With that out of the way, the problem to be solved: using QShell to apply Unix text manipulation commands to a stream file, making use of the power of regular expressions. In my case I had downloaded a CSV file from a public site and needed to take care of some formatting prior to using the CPYFRMIMPF command to load it into a database file. I’d used this method before, but hit an additional snag this time around.

There were three problems to solve with the file, all of which I knew I could attack with sed. If you’re not familiar with sed, here’s a brief introduction to how I use it.

sed -e 's/find this/replace with this/'

You can probably figure out from the example what it will do. It’s a simple search and replace (the initial ‘s’ means ‘substitute’). As with most Unix commands, in this default form it will take standard input, filter it, and write the result to standard output. Later on I’ll hook those up to the files I need.

The next thing to know for this example is how regular expressions work. That’s way too deep a subject for me to cover here. If you need to learn this, I recommend having a read of parts 17 and 18 of Bart Busschots’ Taming the Terminal series. I’ll be using some basic features plus back references to capture groups. They will be deployed within the sed command.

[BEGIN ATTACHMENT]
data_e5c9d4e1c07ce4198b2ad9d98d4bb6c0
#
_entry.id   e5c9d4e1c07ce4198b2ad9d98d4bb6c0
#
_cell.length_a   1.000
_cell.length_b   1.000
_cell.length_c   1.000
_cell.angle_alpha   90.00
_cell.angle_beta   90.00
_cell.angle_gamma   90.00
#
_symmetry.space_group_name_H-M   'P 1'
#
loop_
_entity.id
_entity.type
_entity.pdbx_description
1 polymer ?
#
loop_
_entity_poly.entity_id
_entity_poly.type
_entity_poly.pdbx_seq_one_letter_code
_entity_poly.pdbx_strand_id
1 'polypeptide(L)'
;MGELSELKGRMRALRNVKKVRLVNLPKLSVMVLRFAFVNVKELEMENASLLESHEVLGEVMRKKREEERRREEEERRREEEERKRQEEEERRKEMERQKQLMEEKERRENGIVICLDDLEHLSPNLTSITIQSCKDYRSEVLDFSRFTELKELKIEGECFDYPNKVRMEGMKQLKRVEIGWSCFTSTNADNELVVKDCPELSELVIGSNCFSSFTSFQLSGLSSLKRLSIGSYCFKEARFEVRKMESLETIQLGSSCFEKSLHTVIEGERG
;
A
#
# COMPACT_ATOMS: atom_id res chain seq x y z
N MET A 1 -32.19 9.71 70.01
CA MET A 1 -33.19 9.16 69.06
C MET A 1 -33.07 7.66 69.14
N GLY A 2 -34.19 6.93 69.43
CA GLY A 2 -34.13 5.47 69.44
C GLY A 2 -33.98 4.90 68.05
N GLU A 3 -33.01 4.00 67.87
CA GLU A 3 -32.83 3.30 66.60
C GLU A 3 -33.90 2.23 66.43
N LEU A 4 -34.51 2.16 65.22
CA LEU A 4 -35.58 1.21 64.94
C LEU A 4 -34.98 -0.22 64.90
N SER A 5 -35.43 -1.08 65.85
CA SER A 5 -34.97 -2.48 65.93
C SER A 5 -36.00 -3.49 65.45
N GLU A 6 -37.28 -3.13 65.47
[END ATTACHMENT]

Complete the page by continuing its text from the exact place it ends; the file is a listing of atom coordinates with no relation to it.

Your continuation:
So to the first problem. The first two fields in each record were actually numeric but provided as quoted values, so CPYFRMIMPF would treat them as strings and complain about the target fields being numeric. Also, there was a requirement to concatenate these two values (ironically, as if they were strings) as a new value at the end of each record. The goal, then, to strip the quotes and to append a new value on the end of the record. Back references to the rescue.

sed -e 's/^"([0-9]{1,3})","([0-9]{1,4})"(.*)$/\1,\2\3,\1\2/'

That looks pretty complex but if you break it down, it’s simply looking for two quoted groups of digits. (I specified the lengths but could have opted for lazy matching instead.)

But here’s the key reason I’m writing this article – as written above, the command will not work in QShell. It’s relatively common to need to escape capture parentheses thus: \(  … \) and this is indeed required in QShell. But even then it won’t work. The trick that took me a good hour of experimenting to discover is that QShell also requires the cardinality braces { } to be escaped! I’ve not seen this on any other platform. Here’s what actually works.

sed -e 's/^"\([0-9]\{1,3\}\)","\([0-9]\{1,4\}\)"\(.*\)$/\1,\2\3,\1\2/'

It looks a complete mess with all the back-slashes required to escape both parentheses and braces. At least the square brackets do not need the same treatment!

With my new snag out of the way (I’d not previously used cardinality), let’s move on to the next problem in the file – the dates are presented as “2017-07-15” and we need them as an 8 digit number. So we need to strip the quotes and the hyphens.

sed -e 's/"\([0-9]\{4\}\)-\([0-9]\{2\}\)-\([0-9]\{2\}\)"/\1\2\3/g'

This is a pretty simple example, but adds the ‘g’ modifier on the end to enable it to replace all matching dates in the line, not just the first.